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Arts and Entertainment

Judas Priest still rocking out after 40 years

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By EMN Updated: Oct 26, 2014 11:12 pm
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Judas Priest is one of heavy metal’s most enduring names.
Thanks to relentlessly rocking hits like “You’ve Got Another Thing Coming” and “Breaking the Law,” Judas Priest has shredded eardrums and influenced younger bands for more than four decades.
Its latest album, “Redeemer of Souls,” is classic, hard-driving Judas Priest, with dark imagery and high-decibel riffs, and the tour, which comes to Charter Spectrum Amphitheatre on Sunday, mixes old-school Priest with some newer material.
This year marks the 40th anniversary of the band’s debut album, but for bassist Ian Hill, it’s not hard to keep the rock ‘n’ roll fire burning after all this time.
“It’s the love of it, I think, above all else,” said Hill, chatting from a tour stop in New York. “The other thing is trying to stay current. Each tour, we try to do something a little bit different. … We’re not afraid to try any new recording technique or any new gizmos that are on the market. We’ll give them a go.”
Hill, one of the founders and the last remaining original member, acknowledged that Judas Priest’s sound has evolved greatly since its blues-influenced early years.
Judas Priest’s first album, “Rocka Rolla,” was released in 1974. But its trademark sound really began to gel with 1980’s “British Steel,” which spawned two of the band’s biggest hits, “Breaking the Law” and “Living After Midnight,” Hill said.
That album “is where the music became defined, the image became defined,” Hill said. “We had our roots in blues and blues-rock, and even a bit of jazz. And like I say, heavy metal didn’t happen overnight. It’s something that evolved. Originally you start to get heavier. You get heavy blues, heavy rock, and then I suppose you get a bit angrier, and then you get yourself heavy metal.”
While the blues connection might not be evident from the Judas Priest sound, the attitude remains, Hill said.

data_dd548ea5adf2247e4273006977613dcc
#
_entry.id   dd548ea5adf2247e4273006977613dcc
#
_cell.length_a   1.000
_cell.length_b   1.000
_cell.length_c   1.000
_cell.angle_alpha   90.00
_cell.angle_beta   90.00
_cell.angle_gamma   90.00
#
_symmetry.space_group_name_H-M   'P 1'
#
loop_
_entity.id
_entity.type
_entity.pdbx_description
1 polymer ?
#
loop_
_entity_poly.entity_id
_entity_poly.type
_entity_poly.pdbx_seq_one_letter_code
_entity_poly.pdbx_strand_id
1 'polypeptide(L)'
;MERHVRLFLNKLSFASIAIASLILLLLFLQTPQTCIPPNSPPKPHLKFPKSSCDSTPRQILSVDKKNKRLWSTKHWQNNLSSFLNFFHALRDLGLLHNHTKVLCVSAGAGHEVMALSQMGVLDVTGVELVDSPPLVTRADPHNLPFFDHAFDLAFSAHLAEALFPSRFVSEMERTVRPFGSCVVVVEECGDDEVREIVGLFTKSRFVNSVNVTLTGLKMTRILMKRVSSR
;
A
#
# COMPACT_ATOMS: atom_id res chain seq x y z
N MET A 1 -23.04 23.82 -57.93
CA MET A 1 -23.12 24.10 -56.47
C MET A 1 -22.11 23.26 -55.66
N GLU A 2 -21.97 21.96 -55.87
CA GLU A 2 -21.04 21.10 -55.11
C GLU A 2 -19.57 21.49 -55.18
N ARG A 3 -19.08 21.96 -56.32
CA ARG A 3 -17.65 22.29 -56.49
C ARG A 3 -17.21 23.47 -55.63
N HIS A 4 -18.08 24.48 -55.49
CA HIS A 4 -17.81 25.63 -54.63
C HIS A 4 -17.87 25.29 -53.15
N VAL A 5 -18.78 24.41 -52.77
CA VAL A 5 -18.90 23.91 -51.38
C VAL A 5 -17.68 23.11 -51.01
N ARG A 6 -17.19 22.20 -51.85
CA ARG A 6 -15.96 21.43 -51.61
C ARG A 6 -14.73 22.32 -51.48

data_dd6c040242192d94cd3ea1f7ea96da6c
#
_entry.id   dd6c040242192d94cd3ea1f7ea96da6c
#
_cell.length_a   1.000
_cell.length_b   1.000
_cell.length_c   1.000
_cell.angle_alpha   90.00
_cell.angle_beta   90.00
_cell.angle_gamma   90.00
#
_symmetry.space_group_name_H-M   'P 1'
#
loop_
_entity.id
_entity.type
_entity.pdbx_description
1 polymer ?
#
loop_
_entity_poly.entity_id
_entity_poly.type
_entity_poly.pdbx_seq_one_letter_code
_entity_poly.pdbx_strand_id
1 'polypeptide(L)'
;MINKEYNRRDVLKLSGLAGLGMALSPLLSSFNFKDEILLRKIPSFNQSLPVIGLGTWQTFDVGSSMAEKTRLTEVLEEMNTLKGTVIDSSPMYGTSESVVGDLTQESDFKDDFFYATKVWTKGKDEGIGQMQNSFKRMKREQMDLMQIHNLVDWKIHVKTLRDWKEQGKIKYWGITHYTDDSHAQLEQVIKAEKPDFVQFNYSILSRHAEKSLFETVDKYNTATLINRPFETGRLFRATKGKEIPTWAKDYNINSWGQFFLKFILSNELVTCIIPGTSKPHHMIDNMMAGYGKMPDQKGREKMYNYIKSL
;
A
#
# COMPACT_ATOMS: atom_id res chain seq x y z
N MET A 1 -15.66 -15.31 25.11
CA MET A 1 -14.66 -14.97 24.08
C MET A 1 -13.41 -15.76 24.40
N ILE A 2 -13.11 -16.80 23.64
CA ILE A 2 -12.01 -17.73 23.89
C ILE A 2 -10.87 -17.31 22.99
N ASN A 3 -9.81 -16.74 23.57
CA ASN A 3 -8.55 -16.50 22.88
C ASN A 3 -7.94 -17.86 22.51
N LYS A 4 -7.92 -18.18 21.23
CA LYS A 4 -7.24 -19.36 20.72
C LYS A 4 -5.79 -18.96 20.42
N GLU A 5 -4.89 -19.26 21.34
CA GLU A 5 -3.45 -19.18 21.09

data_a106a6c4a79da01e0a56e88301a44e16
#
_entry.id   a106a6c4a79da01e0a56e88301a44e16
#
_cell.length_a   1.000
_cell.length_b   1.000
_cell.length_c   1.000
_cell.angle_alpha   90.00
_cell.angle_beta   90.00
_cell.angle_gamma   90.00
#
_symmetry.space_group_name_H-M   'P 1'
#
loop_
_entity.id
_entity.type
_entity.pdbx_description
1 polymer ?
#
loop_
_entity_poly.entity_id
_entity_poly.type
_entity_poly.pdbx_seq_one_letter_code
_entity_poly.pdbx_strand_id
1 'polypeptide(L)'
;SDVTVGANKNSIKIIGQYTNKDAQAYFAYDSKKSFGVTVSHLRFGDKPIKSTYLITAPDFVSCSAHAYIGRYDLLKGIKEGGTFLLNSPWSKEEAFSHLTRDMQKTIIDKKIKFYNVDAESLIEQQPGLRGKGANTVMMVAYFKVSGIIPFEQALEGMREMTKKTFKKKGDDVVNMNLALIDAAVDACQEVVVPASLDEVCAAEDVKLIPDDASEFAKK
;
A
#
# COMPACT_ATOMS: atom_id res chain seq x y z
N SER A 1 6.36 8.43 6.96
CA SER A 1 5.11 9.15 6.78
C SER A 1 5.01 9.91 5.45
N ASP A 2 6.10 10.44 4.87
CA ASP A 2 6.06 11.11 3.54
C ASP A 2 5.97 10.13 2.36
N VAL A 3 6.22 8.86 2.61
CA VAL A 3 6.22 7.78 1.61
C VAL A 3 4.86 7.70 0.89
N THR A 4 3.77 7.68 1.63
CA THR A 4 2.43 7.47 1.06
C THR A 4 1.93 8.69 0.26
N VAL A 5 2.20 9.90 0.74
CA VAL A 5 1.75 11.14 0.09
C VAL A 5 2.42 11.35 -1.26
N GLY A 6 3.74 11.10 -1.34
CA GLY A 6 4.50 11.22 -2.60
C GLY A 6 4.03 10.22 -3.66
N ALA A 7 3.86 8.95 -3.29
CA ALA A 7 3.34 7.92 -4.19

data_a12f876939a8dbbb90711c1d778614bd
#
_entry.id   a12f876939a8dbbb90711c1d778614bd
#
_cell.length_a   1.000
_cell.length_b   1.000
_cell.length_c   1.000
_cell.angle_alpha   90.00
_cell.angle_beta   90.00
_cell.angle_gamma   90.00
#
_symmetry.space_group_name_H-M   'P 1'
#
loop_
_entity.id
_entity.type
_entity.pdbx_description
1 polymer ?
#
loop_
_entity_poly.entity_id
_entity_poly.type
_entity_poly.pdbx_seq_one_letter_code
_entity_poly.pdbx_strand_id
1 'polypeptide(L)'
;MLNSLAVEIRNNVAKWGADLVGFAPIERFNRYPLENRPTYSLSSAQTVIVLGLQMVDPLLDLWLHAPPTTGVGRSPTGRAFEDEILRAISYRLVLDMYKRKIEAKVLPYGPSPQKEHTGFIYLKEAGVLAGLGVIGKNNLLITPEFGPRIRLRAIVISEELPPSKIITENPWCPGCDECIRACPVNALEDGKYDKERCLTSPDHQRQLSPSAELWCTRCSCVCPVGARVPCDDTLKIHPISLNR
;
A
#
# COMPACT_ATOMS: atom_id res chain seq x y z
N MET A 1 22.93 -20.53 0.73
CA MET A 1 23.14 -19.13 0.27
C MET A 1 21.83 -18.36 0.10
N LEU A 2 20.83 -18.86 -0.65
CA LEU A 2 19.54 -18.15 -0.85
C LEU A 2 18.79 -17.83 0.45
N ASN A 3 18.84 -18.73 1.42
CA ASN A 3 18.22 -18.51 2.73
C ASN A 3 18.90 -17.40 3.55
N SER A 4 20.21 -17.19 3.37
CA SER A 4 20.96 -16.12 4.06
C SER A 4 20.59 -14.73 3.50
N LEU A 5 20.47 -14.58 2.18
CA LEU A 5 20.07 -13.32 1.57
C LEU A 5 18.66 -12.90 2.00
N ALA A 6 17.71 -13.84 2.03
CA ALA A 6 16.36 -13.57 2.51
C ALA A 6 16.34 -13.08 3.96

“It’s the soul in blues, nothing too happy, for want of a better phrase,” Hill said with a laugh. “We’ve never sung about the birds and the bees, and ‘Isn’t life wonderful.’”
While many rock bands have a well-earned reputation for wild offstage behavior — trashing hotel rooms, crashing cars, ingesting too many illicit substances — Judas Priest isn’t synonymous with rock-star excess.
The members have always focused on the music, but there’s a more practical reason as well, Hill said.
“I think we learned at an early stage that if you throw a TV out of a window, you end up paying for it,” he said. “A bit of a dead end, really. And really, we’re not that stupid. We’ve had our moments, we’ve had our wild nights and what have you, but we’ve never been quite as destructive as that. I couldn’t see the point.”
Hill has a passion for the music, of course, but he also enjoys being on the road, seeing new places and meeting fans, he said.
“When I look back over 40 years, I do so with a great sense of gratitude, really, and privilege to have done that over all of these years and be successful,” he said. “And to have been able to earn your coin from it, it’s been a brilliant, brilliant, very privileged sort of way of making a living.”
The current tour is slated to continue into 2015. There are no concrete plans for the band after the tour ends, but Hill said he can’t see himself strolling into the sunset of retirement.
“We all still love it, and we’re are still able to do it. … What else are we going to do? Sit around gardening and stuff like that? That’s not for old rock ‘n’ rollers. We want to be out there and doing what we love.”

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By EMN Updated: Oct 26, 2014 11:12:43 pm